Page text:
The story at a glance
- The first permanent brain-computer interface has been implanted in a patient in the United States
- The technology aims to give severely paralyzed people the ability to control a computer using only their thoughts.
- Brain-computer interface developer Synchron has developed a new approach to the procedure that has launched an FDA-cleared preliminary feasibility study.
In recent years, experimental brain-computer interface (BCI) technology has made progress in giving severely paralyzed patients hands-free control of computers using only their thoughts. And now, for the first time in the United States, an ALS patient has successfully received a permanent BCI implant in a landmark study.
Australian start-up Synchron received the green light last year from the Food and Drug Administration (FDA) to conduct a preliminary feasibility study of its flagship BCI product, Stentrode, to assess safety and efficacy of the device in six patients with ALS. severe paralysis, meaning no functional use of the muscles in their arms or legs. The trial is being conducted with support from the National Institutes of Health (NIH) Neural Interfaces Program.
Earlier this month, doctors at Mount Sinai West in New York successfully completed the procedure and said the patient could go home just 48 hours after the operation. The goal is to ensure that the device can be implemented safely, as well as to see if patients can perform simple functions such as pointing and clicking with a computer using only their brain signals.
There have been several iterations of BCI that have enabled study participants in the United States and abroad who have lost the use of their limbs due to strokes, accidents, or illnesses such as multiple sclerosis, to control a mouse cursor, keyboard, mobile device and even a robot. arm that provides sensory feedback to the patient.
But the typical brain-computer interface process is invasive. It requires opening the skull and implanting an implant directly into the brain, a complicated new surgery foreign to most neurosurgeons that comes with its fair share of risk.
But Synchron’s procedure is unique in the field of BCI. The Stentrode is an endovascular stent that enters the body through the jugular vein and winds through an area called the transverse sinus into a secondary area called the superior sagittal sinus – a large vein that travels comfortably between the two hemispheres of the brain – to midway between the back and front of the head near the primary motor cortex, the target of the stent and the area of the brain responsible for voluntary movement.
Once in the right place, the stent opens like a flower and heals within the blood vessel walls for several weeks. The electrodes embedded in the stent can then record brain activity in the motor cortex. A small wire from the stent then transmits brain activity to a pacemaker-like unit in the chest, which relays the signals to an external monitoring unit via Bluetooth, which is plugged into a computer.
Months of training then take place using algorithms to decode brain signals into practical functions on a computer, like clicking a mouse.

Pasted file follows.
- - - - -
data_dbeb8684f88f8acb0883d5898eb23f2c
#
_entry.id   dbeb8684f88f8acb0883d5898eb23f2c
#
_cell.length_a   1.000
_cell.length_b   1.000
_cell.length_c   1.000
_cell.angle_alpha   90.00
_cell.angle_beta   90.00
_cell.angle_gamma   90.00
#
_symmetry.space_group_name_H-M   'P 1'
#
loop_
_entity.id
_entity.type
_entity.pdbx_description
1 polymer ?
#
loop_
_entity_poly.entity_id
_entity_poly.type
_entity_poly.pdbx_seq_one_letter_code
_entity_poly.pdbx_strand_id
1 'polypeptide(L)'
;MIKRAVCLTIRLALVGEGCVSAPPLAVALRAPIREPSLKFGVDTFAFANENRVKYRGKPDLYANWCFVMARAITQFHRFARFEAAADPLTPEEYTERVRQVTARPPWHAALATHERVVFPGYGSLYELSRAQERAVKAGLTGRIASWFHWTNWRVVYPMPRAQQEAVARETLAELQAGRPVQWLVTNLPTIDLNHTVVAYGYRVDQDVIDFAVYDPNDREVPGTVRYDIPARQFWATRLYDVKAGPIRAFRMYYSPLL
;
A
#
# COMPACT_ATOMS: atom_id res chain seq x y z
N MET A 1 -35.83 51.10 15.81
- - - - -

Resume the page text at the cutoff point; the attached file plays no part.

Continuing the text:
“These people cannot initiate movements with their own muscles, but when they try, for example, to move their ankle up and down, the stent can identify this signal. And because the stent is hooked up to a computer, it can take that signal and use it for something else, say, a left mouse click,” David Putrino, director of rehabilitation innovation for Mount Sinai Health System and principal investigator of the study, said in an interview.
“And when the patient tries to move his right ankle, same idea. The stent can pick up this signal, decode it and say “Okay, the patient is trying to move his right ankle”. Let’s right click it. And so on as it builds and identifies more signals over time,” Putrino said.
The procedure is advantageous for several reasons. Stents have been widely used in medicine for decades. Fine-mesh tubing is used to hold open passages in the body, such as weak or narrowed arteries. Many neurosurgeons and cardiologists are familiar with the technique, so the skills are transferable. Putrino said that makes a big difference to the risk profile of the procedure and the long-term feasibility of the technology.
Implants that go directly into the brain also cause scar tissue around the electrodes, making it difficult to record brain activity over time, which is not the case with the Stentrode.
“Over time, as the stent becomes more and more continuous with the blood vessel, it becomes easier for the stent electrodes to register brain activity,” Putrino said.
The technology’s first human trials were carried out in Australia and found the device to be generally safe with no serious adverse effects after following participants for a year. The Stentrode also remained in place in the patients and the blood vessel in which the device was placed remained open. Participants successfully used a computer to communicate by text and perform tasks such as online shopping and banking.
In a Ted Talk earlier this year, Synchron CEO Thomas Oxley featured a study participant who tweeted using the device, as well as two others who communicated with him via text. .
“I think the brain-computer interface is an example of a type of tool that’s going to be used to unlock the brain and start treating conditions that were previously incurable and impossible before,” Oxley said in an interview.
“I really have the impression that we are in this period of renaissance that is coming. I think it’s a corollary of what happened with genome sequencing. We first had to figure out how to sequence the genome. There was all this information. Then we started creating tools to interact with the genome, and that spawned the whole industry of new areas of medicine that we can do by manipulating the genome. The same thing happens in the brain.
Posted on July 24, 2022